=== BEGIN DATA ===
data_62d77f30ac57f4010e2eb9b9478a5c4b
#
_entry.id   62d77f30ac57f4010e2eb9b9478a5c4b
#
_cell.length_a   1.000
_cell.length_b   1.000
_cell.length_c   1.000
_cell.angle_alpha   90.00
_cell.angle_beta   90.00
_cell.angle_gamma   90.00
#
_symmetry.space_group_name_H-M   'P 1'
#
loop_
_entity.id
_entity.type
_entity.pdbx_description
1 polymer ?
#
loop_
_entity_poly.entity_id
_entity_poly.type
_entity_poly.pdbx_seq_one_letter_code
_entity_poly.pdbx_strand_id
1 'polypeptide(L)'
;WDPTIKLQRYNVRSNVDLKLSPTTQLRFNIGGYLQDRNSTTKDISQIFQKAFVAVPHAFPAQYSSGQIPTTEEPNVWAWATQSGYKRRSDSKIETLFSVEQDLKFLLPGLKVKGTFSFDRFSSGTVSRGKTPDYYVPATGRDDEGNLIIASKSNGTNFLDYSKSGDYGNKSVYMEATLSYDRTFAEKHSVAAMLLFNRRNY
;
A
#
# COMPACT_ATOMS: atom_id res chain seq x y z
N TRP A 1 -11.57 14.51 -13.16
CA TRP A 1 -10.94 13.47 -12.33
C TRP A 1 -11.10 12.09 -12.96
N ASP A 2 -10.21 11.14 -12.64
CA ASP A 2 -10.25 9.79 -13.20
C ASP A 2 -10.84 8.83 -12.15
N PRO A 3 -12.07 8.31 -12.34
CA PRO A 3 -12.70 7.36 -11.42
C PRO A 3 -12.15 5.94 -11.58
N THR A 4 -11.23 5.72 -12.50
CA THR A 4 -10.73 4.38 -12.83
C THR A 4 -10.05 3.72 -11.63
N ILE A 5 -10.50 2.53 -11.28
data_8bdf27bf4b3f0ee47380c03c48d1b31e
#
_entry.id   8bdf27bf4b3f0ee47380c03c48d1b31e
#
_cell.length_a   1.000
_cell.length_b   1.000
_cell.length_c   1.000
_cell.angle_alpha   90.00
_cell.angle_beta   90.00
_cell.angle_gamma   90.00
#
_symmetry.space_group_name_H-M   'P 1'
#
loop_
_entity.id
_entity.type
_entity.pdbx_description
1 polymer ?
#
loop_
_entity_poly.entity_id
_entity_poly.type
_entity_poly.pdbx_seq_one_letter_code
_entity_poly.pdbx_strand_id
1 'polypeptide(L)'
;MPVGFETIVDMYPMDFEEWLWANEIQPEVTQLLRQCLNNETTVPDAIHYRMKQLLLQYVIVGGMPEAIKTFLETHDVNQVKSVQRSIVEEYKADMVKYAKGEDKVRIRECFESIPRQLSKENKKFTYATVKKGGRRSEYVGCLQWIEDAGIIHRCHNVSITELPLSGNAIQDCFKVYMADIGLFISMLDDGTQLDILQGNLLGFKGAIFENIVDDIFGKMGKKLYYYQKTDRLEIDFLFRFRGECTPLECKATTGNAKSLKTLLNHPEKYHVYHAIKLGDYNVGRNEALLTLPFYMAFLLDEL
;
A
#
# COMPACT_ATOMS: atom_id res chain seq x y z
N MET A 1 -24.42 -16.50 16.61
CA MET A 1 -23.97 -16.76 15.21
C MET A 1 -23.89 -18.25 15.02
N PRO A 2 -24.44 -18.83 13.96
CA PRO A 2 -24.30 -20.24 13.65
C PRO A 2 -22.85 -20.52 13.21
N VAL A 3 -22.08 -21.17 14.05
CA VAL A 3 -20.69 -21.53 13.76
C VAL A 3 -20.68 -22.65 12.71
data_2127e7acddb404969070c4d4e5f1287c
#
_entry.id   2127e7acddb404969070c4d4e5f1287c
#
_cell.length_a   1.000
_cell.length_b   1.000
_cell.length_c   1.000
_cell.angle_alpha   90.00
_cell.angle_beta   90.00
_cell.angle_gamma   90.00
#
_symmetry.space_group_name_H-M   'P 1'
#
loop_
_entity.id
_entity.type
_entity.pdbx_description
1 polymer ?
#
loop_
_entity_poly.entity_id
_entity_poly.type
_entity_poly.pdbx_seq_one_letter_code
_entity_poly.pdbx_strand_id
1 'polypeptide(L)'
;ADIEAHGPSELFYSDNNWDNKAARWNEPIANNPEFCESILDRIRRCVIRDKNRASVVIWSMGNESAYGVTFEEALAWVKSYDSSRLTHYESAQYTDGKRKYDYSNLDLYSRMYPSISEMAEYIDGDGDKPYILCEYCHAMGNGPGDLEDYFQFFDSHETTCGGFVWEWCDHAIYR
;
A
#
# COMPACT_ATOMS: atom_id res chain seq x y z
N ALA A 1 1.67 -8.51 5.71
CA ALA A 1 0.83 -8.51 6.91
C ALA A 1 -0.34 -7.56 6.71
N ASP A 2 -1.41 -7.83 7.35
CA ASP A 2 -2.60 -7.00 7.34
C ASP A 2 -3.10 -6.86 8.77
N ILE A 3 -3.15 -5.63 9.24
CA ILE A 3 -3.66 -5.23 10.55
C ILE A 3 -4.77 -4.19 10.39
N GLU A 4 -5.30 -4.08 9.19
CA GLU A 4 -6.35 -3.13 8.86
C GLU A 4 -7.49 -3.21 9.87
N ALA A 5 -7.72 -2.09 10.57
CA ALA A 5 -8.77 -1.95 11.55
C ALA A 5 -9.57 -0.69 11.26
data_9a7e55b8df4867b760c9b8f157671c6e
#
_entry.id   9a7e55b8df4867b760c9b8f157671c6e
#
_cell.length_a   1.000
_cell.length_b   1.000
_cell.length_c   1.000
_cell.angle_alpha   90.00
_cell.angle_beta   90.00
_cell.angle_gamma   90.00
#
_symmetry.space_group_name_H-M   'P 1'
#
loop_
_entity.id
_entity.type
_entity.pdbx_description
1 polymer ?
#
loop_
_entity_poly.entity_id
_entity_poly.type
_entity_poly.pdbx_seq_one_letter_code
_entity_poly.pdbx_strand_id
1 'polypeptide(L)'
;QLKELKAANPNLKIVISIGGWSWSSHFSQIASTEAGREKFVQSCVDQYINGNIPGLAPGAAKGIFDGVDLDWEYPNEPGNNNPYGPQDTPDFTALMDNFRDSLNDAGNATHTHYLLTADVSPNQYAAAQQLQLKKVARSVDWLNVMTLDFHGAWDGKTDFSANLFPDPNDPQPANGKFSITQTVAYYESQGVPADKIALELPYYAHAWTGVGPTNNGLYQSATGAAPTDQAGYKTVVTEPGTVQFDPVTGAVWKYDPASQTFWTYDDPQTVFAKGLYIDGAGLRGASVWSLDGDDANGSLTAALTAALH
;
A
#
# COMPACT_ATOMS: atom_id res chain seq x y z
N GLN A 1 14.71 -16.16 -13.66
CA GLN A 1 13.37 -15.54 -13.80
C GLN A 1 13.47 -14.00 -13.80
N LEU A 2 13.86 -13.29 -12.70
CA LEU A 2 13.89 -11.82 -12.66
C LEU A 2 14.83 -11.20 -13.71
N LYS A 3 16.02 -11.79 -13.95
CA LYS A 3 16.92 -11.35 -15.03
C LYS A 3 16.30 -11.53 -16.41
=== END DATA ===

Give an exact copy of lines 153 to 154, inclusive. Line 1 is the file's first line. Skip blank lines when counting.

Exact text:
;QLKELKAANPNLKIVISIGGWSWSSHFSQIASTEAGREKFVQSCVDQYINGNIPGLAPGAAKGIFDGVDLDWEYPNEPGNNNPYGPQDTPDFTALMDNFRDSLNDAGNATHTHYLLTADVSPNQYAAAQQLQLKKVARSVDWLNVMTLDFHGAWDGKTDFSANLFPDPNDPQPANGKFSITQTVAYYESQGVPADKIALELPYYAHAWTGVGPTNNGLYQSATGAAPTDQAGYKTVVTEPGTVQFDPVTGAVWKYDPASQTFWTYDDPQTVFAKGLYIDGAGLRGASVWSLDGDDANGSLTAALTAALH
;